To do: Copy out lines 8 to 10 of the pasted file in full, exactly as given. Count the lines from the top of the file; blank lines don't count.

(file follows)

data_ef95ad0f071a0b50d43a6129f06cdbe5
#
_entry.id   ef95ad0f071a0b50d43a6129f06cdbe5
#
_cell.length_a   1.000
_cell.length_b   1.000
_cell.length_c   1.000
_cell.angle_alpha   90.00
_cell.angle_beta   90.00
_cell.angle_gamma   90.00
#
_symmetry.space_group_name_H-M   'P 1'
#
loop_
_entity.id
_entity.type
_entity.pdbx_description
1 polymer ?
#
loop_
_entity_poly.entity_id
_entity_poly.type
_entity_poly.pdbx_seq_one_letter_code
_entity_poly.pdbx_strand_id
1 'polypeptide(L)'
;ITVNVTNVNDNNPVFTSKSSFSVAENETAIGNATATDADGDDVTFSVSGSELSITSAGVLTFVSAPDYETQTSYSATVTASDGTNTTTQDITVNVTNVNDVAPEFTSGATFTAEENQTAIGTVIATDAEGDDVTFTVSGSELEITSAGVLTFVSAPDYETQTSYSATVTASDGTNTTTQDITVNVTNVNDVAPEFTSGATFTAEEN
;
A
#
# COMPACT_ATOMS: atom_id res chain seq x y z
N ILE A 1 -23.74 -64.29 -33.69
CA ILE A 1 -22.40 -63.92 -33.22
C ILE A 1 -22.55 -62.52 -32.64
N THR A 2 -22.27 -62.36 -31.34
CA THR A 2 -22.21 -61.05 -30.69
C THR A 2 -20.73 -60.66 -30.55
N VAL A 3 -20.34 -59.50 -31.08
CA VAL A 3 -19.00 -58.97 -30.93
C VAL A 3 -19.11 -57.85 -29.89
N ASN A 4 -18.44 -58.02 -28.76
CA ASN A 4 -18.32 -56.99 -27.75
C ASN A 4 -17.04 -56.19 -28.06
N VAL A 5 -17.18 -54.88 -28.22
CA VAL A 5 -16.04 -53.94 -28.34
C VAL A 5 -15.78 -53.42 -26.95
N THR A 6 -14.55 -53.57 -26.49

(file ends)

_cell.angle_alpha   90.00
_cell.angle_beta   90.00
_cell.angle_gamma   90.00